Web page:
November 7, 2009
@ 04:41 PM

There was an article in the The Register earlier this week titled Twitter fanatic glimpses dark side of OAuth which contains the following excerpt

A mobile enthusiast and professional internet strategist got a glimpse of OAuth's dark side recently when he received an urgent advisory from Twitter.  The dispatch, generated when Terence Eden tried to log in, said his Twitter account may have been compromised and advised he change his password. After making sure the alert was legitimate, he complied.

That should have been the end of it, but it wasn't. It turns out Eden used OAuth to seamlessly pass content between third-party websites and Twitter, and even after he had changed his Twitter password, OAuth continued to allow those websites access to his account.

Eden alternately describes this as a "gaping security hole" and a "usability issue which has strong security implications." Whatever the case, the responsibility seems to lie with Twitter.

If the service is concerned enough to advise a user to change his password, you'd think it would take the added trouble of suggesting he also reset his OAuth credentials, as Google, which on Wednesday said it was opening its own services to work with OAuth, notes here.

I don't think the situation is as cut and dried as the article makes it seem. Someone trying to hack your account by guessing your password and thus triggering a warning that your account is being hacked is completely different from an application you've given permission to access your data doing the wrong thing with it.

Think about it. Below is a list of the applications I've allowed to access my Twitter stream. Is it really the desired user experience that when I change my password on Twitter that all of them break and require that I re-authorize each application?

list of applications that can access my Twitter stream

I suspect Terence Eden is being influenced by the fact that Twitter hasn't always had a delegated authorization model and the way to give applications access to your Twitter stream was to handout your user name & password. That's why just a few months ago it was commonplace to see blog posts like Why you should change your Twitter password NOW! which advocate changing your Twitter password as a way to prevent your password from being stolen from Twitter apps with weak security. There have also been a spate of phishing style Twitter applications such as TwitViewer and TwitterCut which masquerade as legitimate applications but are really password stealers in disguise. Again, the recommendation has been to change your password if you fell victim to such scams.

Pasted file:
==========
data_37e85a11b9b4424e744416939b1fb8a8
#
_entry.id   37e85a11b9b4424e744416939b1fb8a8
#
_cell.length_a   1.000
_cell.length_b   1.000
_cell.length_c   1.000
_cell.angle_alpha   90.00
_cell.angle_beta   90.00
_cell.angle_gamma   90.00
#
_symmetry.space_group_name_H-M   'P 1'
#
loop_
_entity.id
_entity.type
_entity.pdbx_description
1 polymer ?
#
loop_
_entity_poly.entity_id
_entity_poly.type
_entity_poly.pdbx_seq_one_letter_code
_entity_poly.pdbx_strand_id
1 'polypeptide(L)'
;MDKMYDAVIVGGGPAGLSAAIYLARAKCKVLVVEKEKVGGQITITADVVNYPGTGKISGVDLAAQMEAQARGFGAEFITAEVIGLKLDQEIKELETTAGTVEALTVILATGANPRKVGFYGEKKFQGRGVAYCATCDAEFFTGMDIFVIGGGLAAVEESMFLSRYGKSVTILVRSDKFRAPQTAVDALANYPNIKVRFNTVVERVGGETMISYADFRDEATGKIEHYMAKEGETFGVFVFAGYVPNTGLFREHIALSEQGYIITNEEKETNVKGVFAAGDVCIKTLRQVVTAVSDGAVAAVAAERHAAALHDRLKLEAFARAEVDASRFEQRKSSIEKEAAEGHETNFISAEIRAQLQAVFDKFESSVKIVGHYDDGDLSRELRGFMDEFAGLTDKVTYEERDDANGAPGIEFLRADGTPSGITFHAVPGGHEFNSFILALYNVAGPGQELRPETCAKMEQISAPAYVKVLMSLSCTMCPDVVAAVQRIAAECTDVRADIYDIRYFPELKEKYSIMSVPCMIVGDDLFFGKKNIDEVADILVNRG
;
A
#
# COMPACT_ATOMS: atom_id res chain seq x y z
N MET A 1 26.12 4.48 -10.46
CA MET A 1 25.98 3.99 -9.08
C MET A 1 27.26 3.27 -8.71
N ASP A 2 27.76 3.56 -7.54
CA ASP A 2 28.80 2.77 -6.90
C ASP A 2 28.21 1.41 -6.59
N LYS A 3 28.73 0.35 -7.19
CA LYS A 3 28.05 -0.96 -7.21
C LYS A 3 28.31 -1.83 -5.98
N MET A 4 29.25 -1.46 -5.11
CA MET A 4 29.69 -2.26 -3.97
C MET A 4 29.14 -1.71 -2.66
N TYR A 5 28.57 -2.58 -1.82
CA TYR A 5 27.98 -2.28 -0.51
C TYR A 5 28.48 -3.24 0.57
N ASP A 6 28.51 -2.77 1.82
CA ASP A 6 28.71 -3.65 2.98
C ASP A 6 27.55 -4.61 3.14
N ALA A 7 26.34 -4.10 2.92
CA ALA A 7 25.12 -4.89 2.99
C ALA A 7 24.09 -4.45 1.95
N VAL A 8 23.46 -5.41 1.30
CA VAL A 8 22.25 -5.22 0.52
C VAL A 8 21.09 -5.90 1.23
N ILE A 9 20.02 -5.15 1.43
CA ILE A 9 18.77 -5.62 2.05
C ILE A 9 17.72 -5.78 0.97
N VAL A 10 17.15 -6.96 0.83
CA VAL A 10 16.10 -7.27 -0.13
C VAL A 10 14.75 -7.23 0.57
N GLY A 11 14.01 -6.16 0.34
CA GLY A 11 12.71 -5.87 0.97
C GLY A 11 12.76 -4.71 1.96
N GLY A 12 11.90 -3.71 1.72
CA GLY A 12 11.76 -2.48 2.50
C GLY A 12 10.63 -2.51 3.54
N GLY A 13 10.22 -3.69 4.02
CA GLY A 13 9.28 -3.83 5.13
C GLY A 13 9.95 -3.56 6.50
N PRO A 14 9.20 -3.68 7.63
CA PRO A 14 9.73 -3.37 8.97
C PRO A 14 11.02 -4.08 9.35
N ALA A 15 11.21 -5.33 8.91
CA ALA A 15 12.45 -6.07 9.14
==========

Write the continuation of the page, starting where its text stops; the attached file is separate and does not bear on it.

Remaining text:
In a world where you use delegated authorization techniques like OAuth, changing your password isn't necessary to keep out apps like TwitViewer & TwitterCut since you can simply revoke their permission to access your account. Similarly if someone steals my password and I choose a new one, it doesn't mean that I now need to lose Twitter access from Brizzly or the new MSN home page until I reauthorize these apps. Those issues are orthogonal unrelated given the OAuth authorized apps didn't have my password in the first place.

Thus I question the recommendation at the end of the article that it is a good idea to even ask users about de-authorizing applications as part of password reset since it is misleading (i.e. it gives the impression the hack attempt was from one of your authorized apps instead of someone trying to guess your password) and just causes a hassle for the user who now has to reauthorize all the applications at a later date anyway.

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Saturday, November 7, 2009 5:09:59 PM (GMT Standard Time, UTC+00:00)
Some third party Twitter applications use Twitter for authentication. If an attacker has a victim's Twitter password, then the attacker can login to one of these applications and stay logged in to the application after the victim changes his Twitter password. In this scenario, it is useful to offer the user the option to revoke OAuth access tokens.
Simon Jones
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